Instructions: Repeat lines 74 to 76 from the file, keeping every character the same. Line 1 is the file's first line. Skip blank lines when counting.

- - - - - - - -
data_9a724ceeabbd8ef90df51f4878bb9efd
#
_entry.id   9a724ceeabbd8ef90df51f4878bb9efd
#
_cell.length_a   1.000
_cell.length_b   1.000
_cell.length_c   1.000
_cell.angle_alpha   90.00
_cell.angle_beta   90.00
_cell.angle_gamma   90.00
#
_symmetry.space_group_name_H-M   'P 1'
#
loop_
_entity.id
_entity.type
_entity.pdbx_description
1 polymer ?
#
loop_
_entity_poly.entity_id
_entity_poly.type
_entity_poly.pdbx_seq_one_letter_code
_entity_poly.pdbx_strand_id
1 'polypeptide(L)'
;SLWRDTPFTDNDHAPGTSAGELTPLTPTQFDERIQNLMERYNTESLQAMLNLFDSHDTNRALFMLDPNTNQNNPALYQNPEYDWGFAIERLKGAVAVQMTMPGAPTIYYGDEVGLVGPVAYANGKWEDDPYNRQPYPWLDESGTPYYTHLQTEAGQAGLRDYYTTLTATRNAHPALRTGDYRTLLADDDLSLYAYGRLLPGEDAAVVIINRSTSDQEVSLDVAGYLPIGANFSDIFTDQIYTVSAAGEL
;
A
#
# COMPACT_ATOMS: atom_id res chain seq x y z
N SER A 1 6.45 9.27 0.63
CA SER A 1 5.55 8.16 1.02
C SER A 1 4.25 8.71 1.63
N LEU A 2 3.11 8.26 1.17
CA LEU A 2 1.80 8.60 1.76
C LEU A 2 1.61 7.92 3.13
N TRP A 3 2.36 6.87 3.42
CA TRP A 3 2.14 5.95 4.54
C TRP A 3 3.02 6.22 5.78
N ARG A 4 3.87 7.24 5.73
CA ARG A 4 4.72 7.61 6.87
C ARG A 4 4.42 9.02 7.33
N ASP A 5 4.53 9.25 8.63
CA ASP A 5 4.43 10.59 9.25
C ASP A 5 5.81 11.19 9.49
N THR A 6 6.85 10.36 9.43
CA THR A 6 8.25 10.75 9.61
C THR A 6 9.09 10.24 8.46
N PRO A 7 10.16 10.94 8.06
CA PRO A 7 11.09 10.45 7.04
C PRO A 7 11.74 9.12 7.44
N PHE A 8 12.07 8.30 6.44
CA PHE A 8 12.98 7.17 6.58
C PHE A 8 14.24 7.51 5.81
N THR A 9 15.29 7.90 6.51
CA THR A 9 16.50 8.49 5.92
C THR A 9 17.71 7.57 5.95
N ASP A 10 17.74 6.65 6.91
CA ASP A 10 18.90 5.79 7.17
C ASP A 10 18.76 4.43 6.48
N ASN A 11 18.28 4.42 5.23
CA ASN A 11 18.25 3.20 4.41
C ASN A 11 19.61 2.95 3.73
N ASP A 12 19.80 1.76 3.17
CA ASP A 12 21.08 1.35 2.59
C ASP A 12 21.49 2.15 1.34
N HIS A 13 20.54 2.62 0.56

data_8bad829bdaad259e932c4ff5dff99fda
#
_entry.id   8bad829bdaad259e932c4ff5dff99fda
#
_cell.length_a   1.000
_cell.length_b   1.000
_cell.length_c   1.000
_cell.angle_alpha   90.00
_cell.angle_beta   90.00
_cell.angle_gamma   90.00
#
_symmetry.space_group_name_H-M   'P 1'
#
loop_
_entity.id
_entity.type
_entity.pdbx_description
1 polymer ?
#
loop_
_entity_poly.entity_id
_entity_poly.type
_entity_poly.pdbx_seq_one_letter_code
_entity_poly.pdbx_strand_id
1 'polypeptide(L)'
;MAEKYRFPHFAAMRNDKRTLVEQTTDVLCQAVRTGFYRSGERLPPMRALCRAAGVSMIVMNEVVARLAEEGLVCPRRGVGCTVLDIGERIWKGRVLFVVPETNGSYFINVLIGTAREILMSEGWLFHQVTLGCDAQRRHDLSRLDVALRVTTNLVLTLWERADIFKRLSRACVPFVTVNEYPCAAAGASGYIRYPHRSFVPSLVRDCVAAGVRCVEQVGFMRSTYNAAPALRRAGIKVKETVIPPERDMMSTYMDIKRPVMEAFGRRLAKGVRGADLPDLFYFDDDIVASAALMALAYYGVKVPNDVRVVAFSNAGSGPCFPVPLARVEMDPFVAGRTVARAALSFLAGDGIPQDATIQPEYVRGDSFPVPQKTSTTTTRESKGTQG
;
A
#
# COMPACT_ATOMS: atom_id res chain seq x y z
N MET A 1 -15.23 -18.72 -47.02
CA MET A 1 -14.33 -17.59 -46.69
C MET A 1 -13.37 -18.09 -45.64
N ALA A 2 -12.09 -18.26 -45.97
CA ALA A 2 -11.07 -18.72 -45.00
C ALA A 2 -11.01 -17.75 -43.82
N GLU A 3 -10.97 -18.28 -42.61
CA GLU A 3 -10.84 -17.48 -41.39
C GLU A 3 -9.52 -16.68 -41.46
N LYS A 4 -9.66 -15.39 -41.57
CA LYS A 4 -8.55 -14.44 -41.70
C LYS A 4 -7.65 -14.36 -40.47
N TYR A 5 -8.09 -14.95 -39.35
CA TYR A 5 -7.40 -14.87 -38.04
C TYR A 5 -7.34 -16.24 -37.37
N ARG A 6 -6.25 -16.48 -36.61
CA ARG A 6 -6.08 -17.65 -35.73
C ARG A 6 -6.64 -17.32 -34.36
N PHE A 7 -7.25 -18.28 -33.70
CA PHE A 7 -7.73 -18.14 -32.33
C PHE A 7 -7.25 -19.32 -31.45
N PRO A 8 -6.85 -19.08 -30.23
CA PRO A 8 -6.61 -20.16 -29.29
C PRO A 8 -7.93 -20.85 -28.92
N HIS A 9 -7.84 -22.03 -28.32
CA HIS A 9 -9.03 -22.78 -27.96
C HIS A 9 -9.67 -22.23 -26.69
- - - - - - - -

_cell.length_c   1.000
_cell.angle_alpha   90.00
_cell.angle_beta   90.00